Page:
PARIS (Reuters) - France goes to the polls in high-stakes regional elections on Sunday (Dec 6), just three weeks after deadly Islamic State militant attacks in Paris that could bring strong gains for the far-right National Front.
Security will be beefed up at polling stations in the capital where militants killed 130 people by shootings and suicide bombs on Nov 13, the worst attacks since World War II.
The National Front (FN) may lead in as many as six out of 13 regions after the first round on Sunday.
Like other anti-immigration, anti-Europe parties across Europe, the FN is also likely to benefit from worries over the refugee crisis to win at least one region, and possibly more, in a conclusive run-off on Dec 13, opinion polls show.
Even winning one regional council would be a major victory for the FN which has never had control of such constituencies.
"After the Nov 13 attacks we saw a clear increase in support for the National Front," Ifop pollster analyst Jerome Fourquet said. "Everything is adding up for (it) to make an unprecedented score."
The vote may redraw the political landscape, making French politics a three-way race as it gears up for 2017 presidential elections after decades of domination by the Socialists and conservatives.
The Socialists, who now rule France and control most regions, are set to lose most councils to either ex-president Nicolas Sarkozy's conservatives or the FN, despite a boost in President Francois Hollande's popularity ratings from his handling of the attacks.
Sarkozy, who just a few weeks ago was hoping for a landslide victory that would boost his chances for 2017, faces a smaller victory than expected for his Republicans party because of the FN's growing popularity, opinion polls show.
The key question as soon as polling stations close at 8pm (3am Monday Singapore time) and results start trickling in will be whether the Socialists, seen coming third behind the FN and the Republicans in regions which the far-right could win over on Dec 13, will pull out of the race to try to keep them out of power.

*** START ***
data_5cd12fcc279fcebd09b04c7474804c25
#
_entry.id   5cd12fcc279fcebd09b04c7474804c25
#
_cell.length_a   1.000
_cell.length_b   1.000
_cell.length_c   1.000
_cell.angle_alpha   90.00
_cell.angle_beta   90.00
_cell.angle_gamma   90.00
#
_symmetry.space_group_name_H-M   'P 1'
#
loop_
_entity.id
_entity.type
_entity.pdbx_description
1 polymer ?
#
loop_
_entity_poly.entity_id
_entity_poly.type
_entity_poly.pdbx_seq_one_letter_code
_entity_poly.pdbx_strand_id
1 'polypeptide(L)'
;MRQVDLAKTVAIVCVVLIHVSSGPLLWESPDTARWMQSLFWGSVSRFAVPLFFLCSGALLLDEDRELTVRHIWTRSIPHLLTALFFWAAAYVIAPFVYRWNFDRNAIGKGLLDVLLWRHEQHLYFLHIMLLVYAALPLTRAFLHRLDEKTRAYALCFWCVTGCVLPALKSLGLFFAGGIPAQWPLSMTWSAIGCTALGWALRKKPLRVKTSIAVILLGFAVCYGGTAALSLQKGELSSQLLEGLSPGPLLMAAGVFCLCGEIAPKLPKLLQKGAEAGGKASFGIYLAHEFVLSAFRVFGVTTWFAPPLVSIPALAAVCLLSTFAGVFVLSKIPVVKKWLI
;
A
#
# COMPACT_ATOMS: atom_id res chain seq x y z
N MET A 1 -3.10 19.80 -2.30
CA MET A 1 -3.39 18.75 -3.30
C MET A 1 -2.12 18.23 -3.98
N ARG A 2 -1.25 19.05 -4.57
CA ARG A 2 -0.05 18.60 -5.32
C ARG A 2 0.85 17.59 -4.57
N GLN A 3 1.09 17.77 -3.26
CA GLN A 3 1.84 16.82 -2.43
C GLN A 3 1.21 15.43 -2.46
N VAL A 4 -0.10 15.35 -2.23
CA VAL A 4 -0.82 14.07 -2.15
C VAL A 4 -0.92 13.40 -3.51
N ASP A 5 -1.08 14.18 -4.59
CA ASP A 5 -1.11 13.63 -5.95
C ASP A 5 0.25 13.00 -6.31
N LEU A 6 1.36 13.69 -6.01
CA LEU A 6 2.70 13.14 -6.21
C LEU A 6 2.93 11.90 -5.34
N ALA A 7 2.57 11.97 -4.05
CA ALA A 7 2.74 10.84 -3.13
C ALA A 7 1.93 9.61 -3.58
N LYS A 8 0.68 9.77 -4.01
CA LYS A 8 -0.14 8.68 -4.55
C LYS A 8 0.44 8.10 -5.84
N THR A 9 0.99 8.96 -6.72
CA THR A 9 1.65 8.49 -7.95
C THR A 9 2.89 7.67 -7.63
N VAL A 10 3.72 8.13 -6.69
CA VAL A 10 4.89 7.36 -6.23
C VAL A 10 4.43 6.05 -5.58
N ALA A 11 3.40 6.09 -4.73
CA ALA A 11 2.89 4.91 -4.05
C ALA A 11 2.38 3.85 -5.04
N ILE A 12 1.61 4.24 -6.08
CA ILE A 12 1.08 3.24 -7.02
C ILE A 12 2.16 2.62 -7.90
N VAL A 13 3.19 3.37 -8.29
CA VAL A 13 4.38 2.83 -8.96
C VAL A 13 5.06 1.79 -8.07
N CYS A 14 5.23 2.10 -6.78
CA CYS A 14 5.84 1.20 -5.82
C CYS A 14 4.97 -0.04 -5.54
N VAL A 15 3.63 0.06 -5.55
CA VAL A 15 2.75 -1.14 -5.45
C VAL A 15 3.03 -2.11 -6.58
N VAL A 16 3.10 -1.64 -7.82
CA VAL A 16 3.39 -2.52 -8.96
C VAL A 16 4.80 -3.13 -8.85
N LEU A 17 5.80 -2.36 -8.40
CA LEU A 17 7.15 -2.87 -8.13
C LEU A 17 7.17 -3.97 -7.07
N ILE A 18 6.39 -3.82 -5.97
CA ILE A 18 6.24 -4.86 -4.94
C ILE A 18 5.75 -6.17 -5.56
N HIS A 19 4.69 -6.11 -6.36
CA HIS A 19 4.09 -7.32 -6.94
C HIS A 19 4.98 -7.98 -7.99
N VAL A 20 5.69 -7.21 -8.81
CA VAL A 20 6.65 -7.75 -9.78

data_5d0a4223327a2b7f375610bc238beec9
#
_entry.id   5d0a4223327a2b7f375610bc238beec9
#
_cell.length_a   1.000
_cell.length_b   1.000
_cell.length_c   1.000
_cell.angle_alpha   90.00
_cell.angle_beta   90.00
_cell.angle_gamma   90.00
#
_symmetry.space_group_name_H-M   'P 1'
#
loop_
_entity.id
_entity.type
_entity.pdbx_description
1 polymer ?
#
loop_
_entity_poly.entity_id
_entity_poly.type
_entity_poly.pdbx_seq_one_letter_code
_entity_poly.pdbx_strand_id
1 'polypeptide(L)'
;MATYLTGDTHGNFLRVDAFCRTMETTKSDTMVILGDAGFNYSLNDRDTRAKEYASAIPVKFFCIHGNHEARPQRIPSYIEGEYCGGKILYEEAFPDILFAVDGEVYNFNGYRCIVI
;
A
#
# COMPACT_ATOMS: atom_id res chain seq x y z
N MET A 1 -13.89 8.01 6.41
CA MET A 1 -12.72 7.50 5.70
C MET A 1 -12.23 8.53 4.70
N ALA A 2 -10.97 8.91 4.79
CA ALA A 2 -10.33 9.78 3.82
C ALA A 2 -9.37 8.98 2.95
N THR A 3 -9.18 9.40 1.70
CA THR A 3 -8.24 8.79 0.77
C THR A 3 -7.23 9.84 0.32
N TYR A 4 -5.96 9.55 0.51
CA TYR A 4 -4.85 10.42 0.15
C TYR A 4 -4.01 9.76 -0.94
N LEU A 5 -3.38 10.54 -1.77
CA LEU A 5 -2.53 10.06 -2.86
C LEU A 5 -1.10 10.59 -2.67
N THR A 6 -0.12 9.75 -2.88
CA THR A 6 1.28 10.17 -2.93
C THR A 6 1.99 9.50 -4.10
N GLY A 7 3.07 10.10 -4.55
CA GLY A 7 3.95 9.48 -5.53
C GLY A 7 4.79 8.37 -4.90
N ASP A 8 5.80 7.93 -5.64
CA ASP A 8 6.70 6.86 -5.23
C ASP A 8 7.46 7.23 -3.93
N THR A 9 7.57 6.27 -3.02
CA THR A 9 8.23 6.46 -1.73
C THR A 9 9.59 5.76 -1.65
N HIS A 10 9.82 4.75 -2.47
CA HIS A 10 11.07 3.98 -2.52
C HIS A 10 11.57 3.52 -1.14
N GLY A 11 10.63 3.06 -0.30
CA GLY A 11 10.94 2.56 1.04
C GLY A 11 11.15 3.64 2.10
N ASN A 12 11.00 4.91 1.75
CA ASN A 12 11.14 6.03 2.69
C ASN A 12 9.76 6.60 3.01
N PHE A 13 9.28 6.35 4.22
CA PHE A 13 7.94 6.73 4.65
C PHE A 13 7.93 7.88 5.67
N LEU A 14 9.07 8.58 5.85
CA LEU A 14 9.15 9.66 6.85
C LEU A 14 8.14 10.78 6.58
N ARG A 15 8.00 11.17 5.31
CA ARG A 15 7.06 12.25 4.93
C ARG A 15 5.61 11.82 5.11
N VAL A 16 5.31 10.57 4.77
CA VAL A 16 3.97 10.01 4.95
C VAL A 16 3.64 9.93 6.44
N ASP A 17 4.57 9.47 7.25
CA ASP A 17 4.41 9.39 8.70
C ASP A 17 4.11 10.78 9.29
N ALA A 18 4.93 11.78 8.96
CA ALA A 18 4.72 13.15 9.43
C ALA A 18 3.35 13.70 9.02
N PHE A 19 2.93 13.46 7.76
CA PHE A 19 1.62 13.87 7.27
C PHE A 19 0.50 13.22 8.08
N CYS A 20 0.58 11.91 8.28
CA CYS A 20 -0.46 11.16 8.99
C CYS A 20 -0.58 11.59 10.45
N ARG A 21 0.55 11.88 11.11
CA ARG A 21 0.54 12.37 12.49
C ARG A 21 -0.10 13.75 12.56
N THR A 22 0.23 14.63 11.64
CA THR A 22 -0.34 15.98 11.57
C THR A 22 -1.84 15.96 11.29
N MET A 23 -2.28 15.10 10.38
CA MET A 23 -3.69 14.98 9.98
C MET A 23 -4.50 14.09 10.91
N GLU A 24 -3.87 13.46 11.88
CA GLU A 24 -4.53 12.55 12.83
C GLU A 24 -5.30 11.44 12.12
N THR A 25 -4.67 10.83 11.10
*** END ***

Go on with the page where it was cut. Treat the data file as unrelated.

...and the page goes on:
The two regions where the FN is most likely to win are the north, where FN leader Marine Le Pen is a candidate and the south-east, where her niece Marion Marechal-Le Pen is a leading contender.
Long content with attracting protest votes, the FN has changed strategy since Marine Le Pen took the party over from her father Jean-Marie in 2011, seeking to build a base of locally elected officials to target the top levels of power.
Voter turnout this Sunday and next will also be key in regional polls that are usually spurned by about half the electorate both because of their complex two-round system and a lack of understanding of their role in France's multi-layered administrative structure.
French regions rule over local transport and economic development as well as high schools and vocational training, with beefed up powers after a reform that cut their numbers from 22 to 13.
But in centralised France, their role is far smaller than that of their powerful German or Spanish counterparts.